Uninhabited apart from the seabirds that thrive on this island, Takutea is visible from Atiu. The wildlife sanctuary is home to tropicbirds and frigates. Access to the island requires permission from the Trust that administers the sanctuary, as well s the High Chief Rongomatane Ariki.
Intrigued about Takutea? Check out The Complete Travel Guide to Takutea.
The most remote island in the Southern Group, Palmerston is only really visited by yachties and some cruise ships (find out which in the 7 Best Cruises that Go to the Cook Islands). There are six islands scattered across Palmerston’s vast lagoon; a real paradise for the lucky few that make it here.
Learn more about Palmerston in The Complete Travel Guide to Palmerston.
Cook Islands Northern Group
Moving to the much more remote and lesser-visited islands of the Northern Group, Suwarrow is perhaps the most famous as the Cook Islands’ only national park, the Suwarrow National Park. It is an important breeding ground for turtles and seabirds and is uninhabited by people apart from some caretakers that live on the island during the yachting season (April to November).
Discover more about this island in The Complete Travel Guide to Suwarrow.
One of the most remote islands in the Cook Islands (and the South Pacific, for that matter), Pukapuka is a world of its own. We don’t just mean in its beautiful lagoon and island landscape but in its traditions and culture that are distinct from the rest of the South Pacific – they even have their own language, Pukapukan, which is an official language in the Cook Islands. Despite being 1,150 km (714.5 miles) from Rarotonga, the local airline still services Pukapuka.
Learn more about Pukapuka in The Complete Travel Guide to Pukapuka.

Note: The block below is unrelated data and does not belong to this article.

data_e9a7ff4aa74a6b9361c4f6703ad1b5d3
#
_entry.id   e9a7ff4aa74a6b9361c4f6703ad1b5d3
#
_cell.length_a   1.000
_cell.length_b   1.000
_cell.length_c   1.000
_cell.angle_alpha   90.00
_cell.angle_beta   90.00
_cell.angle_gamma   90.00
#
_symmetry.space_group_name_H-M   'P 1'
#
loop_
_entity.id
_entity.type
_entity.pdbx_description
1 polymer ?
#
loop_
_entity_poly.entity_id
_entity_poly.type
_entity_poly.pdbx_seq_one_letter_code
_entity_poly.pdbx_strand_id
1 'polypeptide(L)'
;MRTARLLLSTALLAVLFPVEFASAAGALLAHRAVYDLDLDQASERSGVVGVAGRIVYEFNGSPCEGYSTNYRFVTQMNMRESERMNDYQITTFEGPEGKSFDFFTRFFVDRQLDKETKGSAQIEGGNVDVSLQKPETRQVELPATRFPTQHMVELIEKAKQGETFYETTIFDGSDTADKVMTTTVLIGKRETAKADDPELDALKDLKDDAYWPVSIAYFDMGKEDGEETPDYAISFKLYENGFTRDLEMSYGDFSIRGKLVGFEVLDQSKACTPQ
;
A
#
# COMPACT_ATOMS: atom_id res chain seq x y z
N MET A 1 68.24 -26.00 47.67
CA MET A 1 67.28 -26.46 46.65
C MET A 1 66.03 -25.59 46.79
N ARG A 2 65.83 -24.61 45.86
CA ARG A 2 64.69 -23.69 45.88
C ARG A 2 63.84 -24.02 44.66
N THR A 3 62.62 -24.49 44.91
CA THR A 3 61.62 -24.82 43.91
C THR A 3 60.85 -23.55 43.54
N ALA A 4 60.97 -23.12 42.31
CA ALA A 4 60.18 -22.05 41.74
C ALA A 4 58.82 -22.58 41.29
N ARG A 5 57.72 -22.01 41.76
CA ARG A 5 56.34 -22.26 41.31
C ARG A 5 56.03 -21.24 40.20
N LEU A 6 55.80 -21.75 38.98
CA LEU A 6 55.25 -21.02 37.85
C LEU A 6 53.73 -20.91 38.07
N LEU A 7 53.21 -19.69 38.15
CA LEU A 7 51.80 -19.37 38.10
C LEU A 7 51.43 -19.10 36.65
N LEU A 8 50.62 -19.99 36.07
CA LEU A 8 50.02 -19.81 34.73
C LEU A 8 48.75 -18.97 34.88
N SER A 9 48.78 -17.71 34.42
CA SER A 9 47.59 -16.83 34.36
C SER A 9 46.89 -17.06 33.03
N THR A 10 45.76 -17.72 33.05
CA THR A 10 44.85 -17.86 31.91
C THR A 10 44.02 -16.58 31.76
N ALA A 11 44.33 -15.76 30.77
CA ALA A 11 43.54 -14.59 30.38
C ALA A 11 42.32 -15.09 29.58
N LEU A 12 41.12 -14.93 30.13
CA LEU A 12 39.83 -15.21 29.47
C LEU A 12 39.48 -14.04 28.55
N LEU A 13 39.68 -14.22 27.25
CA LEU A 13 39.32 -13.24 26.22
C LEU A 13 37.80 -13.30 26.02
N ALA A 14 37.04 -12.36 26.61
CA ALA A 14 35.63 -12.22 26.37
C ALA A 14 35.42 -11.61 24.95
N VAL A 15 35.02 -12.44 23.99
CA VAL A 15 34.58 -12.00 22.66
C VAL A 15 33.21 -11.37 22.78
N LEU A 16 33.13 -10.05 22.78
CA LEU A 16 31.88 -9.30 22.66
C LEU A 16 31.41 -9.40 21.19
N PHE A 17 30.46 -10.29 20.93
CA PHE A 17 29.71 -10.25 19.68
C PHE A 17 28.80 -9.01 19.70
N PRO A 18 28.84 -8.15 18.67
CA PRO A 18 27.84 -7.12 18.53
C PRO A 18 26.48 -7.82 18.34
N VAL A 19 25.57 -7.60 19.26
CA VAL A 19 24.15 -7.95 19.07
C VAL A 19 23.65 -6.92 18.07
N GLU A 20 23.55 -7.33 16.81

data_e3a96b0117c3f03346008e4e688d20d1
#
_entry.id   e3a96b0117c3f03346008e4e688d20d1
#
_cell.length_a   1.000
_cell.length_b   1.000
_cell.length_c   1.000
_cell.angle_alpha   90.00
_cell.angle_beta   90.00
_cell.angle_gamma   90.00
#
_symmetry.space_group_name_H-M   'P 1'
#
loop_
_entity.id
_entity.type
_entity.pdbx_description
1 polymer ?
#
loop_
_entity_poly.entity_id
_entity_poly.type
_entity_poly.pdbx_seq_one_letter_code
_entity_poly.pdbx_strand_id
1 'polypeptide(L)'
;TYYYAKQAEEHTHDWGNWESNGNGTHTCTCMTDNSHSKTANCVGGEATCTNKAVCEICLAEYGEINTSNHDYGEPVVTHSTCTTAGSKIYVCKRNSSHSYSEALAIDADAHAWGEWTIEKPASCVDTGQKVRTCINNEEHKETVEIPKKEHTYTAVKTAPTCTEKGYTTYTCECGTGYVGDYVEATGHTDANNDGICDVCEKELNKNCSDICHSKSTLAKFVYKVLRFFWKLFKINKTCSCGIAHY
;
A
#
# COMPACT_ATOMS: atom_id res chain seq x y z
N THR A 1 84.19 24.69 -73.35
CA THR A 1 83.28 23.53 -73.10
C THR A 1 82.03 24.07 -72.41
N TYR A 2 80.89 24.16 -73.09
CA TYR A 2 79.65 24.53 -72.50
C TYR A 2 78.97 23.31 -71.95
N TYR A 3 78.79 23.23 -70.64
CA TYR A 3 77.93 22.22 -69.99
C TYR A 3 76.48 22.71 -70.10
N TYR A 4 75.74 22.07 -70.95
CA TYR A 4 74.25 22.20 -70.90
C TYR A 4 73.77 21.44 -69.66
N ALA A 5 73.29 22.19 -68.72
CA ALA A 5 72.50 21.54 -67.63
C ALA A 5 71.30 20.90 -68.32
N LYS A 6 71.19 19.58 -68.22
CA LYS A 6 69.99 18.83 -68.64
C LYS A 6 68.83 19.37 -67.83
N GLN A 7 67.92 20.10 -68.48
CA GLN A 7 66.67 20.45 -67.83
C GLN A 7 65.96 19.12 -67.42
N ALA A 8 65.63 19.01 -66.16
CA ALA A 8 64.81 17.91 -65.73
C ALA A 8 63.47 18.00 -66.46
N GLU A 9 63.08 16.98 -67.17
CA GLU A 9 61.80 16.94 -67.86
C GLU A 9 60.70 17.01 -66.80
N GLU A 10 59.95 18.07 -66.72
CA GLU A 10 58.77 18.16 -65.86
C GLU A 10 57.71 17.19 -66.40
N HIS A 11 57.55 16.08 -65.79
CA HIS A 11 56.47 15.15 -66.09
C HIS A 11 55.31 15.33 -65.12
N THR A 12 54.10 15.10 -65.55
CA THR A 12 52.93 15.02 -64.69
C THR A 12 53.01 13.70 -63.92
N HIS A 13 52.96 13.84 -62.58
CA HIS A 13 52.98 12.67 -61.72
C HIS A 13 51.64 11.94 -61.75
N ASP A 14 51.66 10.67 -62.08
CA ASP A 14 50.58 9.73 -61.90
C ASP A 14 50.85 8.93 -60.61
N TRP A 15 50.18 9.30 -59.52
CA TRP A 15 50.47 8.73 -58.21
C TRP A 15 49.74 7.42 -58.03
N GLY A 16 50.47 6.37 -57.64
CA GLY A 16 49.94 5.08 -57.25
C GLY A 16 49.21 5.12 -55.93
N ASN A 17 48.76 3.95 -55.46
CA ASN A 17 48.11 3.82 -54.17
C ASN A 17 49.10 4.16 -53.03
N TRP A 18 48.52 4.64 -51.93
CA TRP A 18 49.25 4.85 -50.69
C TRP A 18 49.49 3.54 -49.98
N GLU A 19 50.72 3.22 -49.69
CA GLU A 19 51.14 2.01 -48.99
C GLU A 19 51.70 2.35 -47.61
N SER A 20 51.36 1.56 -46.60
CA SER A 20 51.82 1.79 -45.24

Pukapuka’s closest neighbour (if you can call 83 km/51.6 miles a neighbourly distance), Nassau is the only island in the Northern Group without a lagoon. The coral cay is home to only around 70 residents and can only be accessed from an inter-island boat from Pukapuka. Just getting there is an adventure!
See what else there is to discover on Nassau in The Complete Travel Guide to Nassau.
This rectangular atoll in the Northern Group shares close ties with its sister island, Manihiki, just 44 km (27 miles) south. Rakahanga, like many of the other Northern Islands, is made up of several islands surrounding a large lagoon. The lush and unspoiled islands are known for their weaving art thanks to the array of coconut palms that thrive here.
Want to know more? Check out The Complete Travel Guide to Rakahanga.
40 tiny islands (and we mean tiny) surround a massive lagoon, which is the pearl farming capital of the Cook Islands. Yes, Manihiki is famous for its black pearls where visiting to learn about the trade is a fascinating experience. Manihiki is also one of the most accessible islands in the Northern Group thanks to its airstrip at the northern tip of the atoll.
Learn more about Manihiki in The Complete Travel Guide to Manihiki.
The final island on this list of the 15 islands of Cook Islands, Penrhyn is known for its magnificent 233 km² (145 mi²) lagoon. Locals do a spot of black pearl farming here too and live on two settlements on opposite ends of the lagoon: Omoka and Tetautau.
Find out more about the islands in The Complete Travel Guide to Penrhyn.
More About the Islands of the Cook Islands
That’s it for our list of Cook Islands but just the beginning of the knowledge we have here on Cook Islands Pocket Guide! You might like to use these guides to explore more of the islands:
- The 5 Largest Islands in the Cook Islands
- A Guide to the Best Islands to Stay of the Cook Islands
- 101 Best Things to Do in the Cook Islands: The Ultimate List
Finally, compare more of the Northern Group and Southern Group with The Complete Travel Guide to the Northern Cook Islands and The Complete Travel Guide to the Southern Cook Islands.